SCARBOROUGH — From now through the last Sunday in October, the Scarborough Farmers’ Market is a way for the public to shop locally and learn a bit about how their products are grown or crafted.

Open in the parking lot on 259 U.S. Route 1, in front of Municipal Building and adjacent to the new Public Safety Building, the market has doubled in size over the years, now at 20 vendors, Rebecca Pirone, the market’s onsite manager said.

The farmers’ market is open every Sunday from 9 a.m. to 1 p.m., and Pirone said that customers have been happy that vendors and staff have been abiding by health guidelines. Signs as people enter ask that customers wear a mask at all times, too.

Volunteer town staff are available to help customers, like assisting the elderly with carrying groceries back to their cars, Pirone said.

“The Town of Scarborough has been really good to us,” she said.

People on July 19 were walking under the hot sun and browsing through farm-fresh vegetables, local baked goods, and other assortments of treats and crafted goods.

The vendors at the market come from various communities in Maine, many vendors were offering unique products, from goat milk soaps to pumpkin seed milk.

Local Babe Food is one of the vendors at the Scarborough Farmers’ Market. On July 19, owner Heather Rose was selling doughnuts, mini pancake bites, and fresh vegetables from local farmers. She said that she “makes food for all ages,” like soft, mushy food for toddlers. Catherine Bart/Leader

Heather Rose of Local Babe Food opened up her store in Portland in May of 2020, and she said that she’s found the Scarborough Farmers’ Market to be a friendly and inviting place.

“A lot of folks are interested in supporting local food,” she said.

Local Babe Food’s stand at the Scarborough Farmers’ Market on July 19 was selling bite-sized pancakes that came in different flavors and were in reusable pouches. Catherine Bart/Leader

Local Babe Food makes healthy soft foods for toddlers and snacks for all ages, Rose said. During the day of July 19, Rose was showing Scarborough Farmers’ Market patrons fresh doughnuts, jarred fruits, and bite-sized pancakes that came in reusable pouches.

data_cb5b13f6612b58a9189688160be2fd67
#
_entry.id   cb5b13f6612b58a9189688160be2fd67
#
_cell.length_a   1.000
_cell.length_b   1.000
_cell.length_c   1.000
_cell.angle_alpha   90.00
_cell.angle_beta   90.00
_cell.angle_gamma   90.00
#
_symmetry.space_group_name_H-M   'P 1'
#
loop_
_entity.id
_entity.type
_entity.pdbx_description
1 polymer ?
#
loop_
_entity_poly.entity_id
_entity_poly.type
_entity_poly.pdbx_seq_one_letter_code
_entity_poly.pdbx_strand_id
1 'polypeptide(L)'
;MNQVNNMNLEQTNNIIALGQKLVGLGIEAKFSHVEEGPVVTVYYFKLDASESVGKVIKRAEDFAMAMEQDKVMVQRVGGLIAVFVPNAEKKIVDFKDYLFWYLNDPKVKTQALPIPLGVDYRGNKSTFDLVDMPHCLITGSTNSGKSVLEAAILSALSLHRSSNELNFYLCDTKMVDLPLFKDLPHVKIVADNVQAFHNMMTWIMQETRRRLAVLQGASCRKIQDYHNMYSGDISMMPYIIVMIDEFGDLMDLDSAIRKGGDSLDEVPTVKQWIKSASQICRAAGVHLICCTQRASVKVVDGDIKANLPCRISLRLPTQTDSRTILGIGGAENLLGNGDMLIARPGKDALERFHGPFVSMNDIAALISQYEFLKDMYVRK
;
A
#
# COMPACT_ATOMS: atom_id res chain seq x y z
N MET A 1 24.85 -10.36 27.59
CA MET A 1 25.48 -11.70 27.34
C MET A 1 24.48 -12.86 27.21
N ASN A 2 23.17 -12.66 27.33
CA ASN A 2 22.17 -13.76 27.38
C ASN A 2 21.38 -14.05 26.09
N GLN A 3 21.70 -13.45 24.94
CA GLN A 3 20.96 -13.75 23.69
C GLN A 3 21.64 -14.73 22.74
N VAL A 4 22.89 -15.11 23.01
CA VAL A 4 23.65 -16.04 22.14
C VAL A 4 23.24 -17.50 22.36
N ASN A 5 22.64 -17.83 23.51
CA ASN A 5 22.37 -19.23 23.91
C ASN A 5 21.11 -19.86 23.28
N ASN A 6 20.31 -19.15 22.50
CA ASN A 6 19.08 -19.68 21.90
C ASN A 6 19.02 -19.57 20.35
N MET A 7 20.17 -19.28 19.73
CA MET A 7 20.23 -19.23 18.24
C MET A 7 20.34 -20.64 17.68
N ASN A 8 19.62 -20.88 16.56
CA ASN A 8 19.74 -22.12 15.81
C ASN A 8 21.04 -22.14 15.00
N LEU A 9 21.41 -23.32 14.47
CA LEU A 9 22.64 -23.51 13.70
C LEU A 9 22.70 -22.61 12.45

Solange Leavitt of Noisy Acres Farm started making her own soap out of goat’s milk with home-grown herbs and spices for her son, who has sensitive skin and allergies, and then began selling the product. Noisy Acres Farm is based out of Buxton and was selling products on July 19 at the Scarborough Farmers’ Market. Catherine Bart/Leader

Noisy Acres Farm’s owner Solange Leavitt said that she loves talking with customers at the Scarborough Farmers’ Market the most. Her business makes all-natural soap from goat’s milk and homegrown spices and herbs.

“It seems like everyone’s wearing a mask, and people are happy to get out and about,” she said.

Leavitt’s business is out of Buxton, she said, and she finds many customers and market visitors who are surprised at seeing soap made from goat’s milk.

“My son has allergies and eczema, so that’s why we’re making our own soaps,” she said.

On July 19, Leavitt was selling a new type of soap, called Zebra Stripes.

During her first day at the Scarborough Farmers’ Market, Alyssa Pittera, owner of The Salty Rose in Portland, was selling milk made from pepitas, or pumpkin seeds.

Pittera never liked milk as a child, favoring alternatives with natural ingredients, so she often made her own milk, she said. One day, she wanted to add milk to coffee and only had pepitas in the cupboard, which she liked to use for other recipes.

“I tried it, and I was like, ‘Oh my god! This is so good,'” she said.

Pepita milk is also sustainable, and the pumpkins she uses to get the pepita seeds are grown locally in New England, Pittera said. Also, it can be beneficial for those following a vegan diet because that the milk has zinc, which many vegan foods are lacking, and fewer people have pumpkin allergies, so those with soy or nut allergies can have a milk substitute option.

The Salty Rose, based in Portland, was at the Scarborough Farmers’ Market for the first time on July 19. Catherine Bart/Leader

A benefit to farmers’ markets is the ability for the vendor to explain a product, Pittera said. Most customers are curious about what pepita milk is when they see A Salty Rose’s stand and having a real person to answer questions helps spread the word.

“Having me be here to explain is valuable,” she said. “It’s such a blessing in that way — I love local food networks.”

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